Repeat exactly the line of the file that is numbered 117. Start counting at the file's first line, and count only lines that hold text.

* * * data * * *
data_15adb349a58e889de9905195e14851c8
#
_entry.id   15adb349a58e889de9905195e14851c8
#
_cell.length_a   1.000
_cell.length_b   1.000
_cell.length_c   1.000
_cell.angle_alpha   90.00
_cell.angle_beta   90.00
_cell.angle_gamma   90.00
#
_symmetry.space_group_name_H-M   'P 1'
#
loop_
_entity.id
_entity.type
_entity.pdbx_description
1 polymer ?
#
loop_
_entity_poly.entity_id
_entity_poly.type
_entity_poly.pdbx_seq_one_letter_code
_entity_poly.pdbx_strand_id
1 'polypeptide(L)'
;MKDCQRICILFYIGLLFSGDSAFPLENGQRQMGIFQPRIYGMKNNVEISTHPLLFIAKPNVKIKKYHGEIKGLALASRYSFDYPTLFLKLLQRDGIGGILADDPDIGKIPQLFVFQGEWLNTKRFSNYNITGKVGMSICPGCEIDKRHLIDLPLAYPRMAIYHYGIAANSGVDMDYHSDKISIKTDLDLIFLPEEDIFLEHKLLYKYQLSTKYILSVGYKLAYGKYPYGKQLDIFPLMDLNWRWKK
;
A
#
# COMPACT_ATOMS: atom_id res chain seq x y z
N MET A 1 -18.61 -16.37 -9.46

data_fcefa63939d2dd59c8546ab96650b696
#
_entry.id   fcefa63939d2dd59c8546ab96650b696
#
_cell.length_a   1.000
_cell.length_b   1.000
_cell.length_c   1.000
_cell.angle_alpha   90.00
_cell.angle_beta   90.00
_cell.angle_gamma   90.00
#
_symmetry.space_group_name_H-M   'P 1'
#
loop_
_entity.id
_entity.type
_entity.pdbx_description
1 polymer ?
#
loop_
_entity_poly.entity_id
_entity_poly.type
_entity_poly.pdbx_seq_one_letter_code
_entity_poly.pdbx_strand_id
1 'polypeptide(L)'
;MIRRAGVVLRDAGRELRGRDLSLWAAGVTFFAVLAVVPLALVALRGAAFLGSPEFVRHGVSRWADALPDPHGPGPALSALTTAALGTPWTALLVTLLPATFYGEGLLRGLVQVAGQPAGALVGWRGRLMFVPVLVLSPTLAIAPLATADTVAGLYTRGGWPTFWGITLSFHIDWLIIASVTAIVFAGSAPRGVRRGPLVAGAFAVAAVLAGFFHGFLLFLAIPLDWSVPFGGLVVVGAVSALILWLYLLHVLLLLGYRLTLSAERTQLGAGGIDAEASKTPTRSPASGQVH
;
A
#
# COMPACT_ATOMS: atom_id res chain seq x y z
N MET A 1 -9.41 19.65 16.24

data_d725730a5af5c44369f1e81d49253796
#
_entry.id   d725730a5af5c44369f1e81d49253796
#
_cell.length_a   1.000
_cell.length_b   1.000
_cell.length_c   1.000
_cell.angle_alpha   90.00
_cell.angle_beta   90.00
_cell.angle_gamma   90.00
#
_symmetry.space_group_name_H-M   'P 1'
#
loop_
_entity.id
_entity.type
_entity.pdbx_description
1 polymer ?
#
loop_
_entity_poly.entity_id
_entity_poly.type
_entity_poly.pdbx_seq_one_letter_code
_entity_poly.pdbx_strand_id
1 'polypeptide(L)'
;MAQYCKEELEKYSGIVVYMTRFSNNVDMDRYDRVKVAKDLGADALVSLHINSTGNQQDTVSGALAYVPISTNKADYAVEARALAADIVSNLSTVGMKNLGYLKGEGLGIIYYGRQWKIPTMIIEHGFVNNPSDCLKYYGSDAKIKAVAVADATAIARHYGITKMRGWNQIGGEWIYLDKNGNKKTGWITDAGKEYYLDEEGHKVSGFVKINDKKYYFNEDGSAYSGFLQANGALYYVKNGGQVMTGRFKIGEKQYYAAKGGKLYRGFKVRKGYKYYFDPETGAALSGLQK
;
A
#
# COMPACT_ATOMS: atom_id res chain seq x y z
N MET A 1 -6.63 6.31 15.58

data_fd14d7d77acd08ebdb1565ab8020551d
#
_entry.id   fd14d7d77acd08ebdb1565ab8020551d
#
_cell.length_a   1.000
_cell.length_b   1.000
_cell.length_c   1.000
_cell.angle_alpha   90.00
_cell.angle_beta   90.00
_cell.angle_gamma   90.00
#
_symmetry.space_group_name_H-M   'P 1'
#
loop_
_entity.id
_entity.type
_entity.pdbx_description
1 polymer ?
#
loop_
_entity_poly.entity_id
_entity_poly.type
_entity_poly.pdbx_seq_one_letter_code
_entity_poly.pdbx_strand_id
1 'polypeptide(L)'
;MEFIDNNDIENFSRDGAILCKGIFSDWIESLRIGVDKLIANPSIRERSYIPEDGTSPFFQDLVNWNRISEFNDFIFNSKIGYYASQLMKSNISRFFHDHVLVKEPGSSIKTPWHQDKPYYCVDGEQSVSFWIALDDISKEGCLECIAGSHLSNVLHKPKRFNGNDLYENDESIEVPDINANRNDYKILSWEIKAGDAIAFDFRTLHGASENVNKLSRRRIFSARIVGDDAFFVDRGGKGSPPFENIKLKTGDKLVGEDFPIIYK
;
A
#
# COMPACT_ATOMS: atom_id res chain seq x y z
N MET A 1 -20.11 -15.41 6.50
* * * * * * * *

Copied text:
_entity_poly.pdbx_strand_id